Step 4.  The Inspection and Estimate of Work Required

The sail will be inspected on the loft floor. Generally speaking, depending on the size of the sail, it takes two people 15 minutes each (one half hour in total) to inspect a sail thoroughly. A sailmaker will look the sail over carefully, not only for the items you have identified, but the entire sail. This is part of the sailmaker’s responsibility, since you may not have noticed other areas in need of repair. Information about the sail’s condition is documented and a determination of the repair options is made. Contact will be made to provide you with feedback and possible courses of action for your sail, as well as an estimate of price and time to perform the work. If, in the sailmaker’s professional opinion, your sail is not worth repairing, that information will also be provided. Unfortunately that sometimes happens. The sailmaker can provide you with a quote for a new sail. Ultimately it’s your decision on the course of action the sailmaker should take on your sail. You may decide you don’t want any work done. In this case, you will probably be billed for the inspection time and, if applicable, the pickup or shipping fees. 

Estimates are given based on the time and material necessary to compete the work. Hourly rates depend on the location of the loft and how much competition there is for business. You should expect to pay anywhere between $70 and $100 per hour. If the work is to be performed on a “rush” basis, there could be an “upcharge” to accommodate your overnight or peak season request.

You should ask questions to ensure you are comfortable with the decision you are making. Your sailmaker will probably be able to tell you the likely causes for the issue you are having with the sail, if you don’t already know. It may be possible to prevent the issue from happening again with an adjustment to the boat or the sail.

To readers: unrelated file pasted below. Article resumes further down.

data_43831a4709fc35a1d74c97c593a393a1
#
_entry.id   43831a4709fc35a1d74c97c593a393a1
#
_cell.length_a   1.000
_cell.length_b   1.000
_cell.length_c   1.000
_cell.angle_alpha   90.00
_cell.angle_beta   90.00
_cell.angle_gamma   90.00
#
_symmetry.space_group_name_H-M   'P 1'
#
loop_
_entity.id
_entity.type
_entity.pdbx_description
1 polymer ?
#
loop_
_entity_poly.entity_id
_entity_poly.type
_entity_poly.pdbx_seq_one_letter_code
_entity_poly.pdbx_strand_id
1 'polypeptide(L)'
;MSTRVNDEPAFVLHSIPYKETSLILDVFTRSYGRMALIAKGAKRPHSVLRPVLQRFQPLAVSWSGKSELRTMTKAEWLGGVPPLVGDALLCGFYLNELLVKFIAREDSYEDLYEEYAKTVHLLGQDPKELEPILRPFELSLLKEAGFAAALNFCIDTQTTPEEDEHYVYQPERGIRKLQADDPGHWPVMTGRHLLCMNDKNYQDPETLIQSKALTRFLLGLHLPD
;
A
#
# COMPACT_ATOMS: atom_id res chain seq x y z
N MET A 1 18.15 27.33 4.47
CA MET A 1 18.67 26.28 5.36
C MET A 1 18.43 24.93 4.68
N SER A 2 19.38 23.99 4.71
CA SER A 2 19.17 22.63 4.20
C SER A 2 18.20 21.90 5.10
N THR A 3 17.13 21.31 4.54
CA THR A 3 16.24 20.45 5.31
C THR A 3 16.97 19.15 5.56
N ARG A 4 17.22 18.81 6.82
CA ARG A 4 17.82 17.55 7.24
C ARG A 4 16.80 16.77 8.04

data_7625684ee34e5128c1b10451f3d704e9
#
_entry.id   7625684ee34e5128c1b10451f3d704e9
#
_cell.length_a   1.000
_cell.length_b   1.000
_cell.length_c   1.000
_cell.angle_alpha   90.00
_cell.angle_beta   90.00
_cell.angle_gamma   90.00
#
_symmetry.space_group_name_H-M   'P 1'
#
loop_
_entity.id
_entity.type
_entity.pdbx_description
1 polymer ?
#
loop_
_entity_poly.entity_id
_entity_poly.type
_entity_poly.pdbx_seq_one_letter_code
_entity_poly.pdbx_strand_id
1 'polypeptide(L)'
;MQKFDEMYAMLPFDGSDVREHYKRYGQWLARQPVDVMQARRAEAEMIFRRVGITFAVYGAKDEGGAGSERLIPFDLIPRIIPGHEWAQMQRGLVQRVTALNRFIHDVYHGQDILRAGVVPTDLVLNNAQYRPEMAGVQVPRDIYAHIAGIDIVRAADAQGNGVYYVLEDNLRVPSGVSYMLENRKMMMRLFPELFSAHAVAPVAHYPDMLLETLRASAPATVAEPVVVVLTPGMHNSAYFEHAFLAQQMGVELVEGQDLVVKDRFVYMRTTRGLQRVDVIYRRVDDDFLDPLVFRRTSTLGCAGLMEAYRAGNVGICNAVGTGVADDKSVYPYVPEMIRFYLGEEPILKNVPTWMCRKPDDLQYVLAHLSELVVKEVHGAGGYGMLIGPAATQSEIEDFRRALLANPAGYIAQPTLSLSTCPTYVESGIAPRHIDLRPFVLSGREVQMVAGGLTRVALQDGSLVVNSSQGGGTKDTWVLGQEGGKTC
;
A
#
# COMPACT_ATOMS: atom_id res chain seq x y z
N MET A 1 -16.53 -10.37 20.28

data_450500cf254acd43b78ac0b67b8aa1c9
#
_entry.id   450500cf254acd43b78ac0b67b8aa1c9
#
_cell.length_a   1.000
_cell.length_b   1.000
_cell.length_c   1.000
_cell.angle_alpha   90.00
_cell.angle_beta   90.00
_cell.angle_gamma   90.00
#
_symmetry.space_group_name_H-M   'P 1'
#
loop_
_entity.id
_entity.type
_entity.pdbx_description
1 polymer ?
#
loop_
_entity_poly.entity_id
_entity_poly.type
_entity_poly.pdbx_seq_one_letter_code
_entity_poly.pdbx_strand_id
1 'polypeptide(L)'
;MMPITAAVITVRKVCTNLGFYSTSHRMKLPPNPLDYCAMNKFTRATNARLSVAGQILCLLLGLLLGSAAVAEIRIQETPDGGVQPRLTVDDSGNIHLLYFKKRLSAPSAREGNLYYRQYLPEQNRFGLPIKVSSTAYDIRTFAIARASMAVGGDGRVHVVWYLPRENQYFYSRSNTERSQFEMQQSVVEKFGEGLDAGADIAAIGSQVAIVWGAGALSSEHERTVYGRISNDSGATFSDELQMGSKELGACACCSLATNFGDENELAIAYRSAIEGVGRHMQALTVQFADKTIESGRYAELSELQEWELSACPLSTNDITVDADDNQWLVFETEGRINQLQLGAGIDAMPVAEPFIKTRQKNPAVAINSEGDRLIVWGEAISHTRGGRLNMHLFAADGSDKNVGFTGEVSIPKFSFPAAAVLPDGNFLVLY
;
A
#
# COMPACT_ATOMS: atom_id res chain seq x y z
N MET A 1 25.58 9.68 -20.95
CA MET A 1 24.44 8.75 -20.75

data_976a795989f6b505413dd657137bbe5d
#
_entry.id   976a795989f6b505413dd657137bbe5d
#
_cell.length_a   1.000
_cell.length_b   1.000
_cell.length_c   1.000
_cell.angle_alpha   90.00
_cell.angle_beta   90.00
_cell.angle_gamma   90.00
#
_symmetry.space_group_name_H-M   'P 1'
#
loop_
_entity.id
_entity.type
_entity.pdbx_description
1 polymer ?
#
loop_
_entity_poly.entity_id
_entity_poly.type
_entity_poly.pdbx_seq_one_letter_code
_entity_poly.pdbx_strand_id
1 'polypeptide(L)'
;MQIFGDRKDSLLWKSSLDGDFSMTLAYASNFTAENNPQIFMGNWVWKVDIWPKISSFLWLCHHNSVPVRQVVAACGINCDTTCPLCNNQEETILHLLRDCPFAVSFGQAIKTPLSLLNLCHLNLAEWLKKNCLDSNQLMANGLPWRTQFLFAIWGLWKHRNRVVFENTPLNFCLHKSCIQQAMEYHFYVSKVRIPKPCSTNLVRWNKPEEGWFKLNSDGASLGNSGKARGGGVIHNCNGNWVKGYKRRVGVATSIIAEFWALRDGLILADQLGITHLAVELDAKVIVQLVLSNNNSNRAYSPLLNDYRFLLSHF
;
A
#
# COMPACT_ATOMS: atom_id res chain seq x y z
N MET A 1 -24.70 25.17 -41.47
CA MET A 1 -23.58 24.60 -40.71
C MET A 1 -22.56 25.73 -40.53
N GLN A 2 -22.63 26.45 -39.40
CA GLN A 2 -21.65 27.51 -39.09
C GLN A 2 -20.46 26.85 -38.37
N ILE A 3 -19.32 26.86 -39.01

Step 5.  The Work You Have Agreed Upon Will be Completed

You should expect that the agreed upon work is performed in a professional and timely manner as agreed to based on your needs and the loft’s capacity.  The sailmaker may require a deposit payment for the work to be done, or may invoice you in full when the work is completed. Prompt payment is always appreciated.

Step 6.  Sail Storage or Return of Your Sail

Depending on the loft and your need, the sail may be returned to you immediately upon completion of the work or at some time in the future. Most lofts have some capacity to store your sail if you need that service. You may or may not be charged for this service – you should ask. If your sail is to be returned, delivery or pickup arrangements may be made. 

Sherinia repairs a dodgerFinally, your sailmaker is a trusted advisor who is ready to help you.  Establishing a good relationship will make owning your sailboat a more pleasurable experience and provide you with valuable information to help protect the investment in your sails. Your sailmaker may also be able to work on your boat’s canvas, so you might want to inquire about that and any other services the sailmaker can provide.

Sherinia repairs a dodger.



Fair winds.

P.W. Siebecker is the Managing Member & Chief Financial Officer at UK Sailmakers, LLC New York in City Island, NY.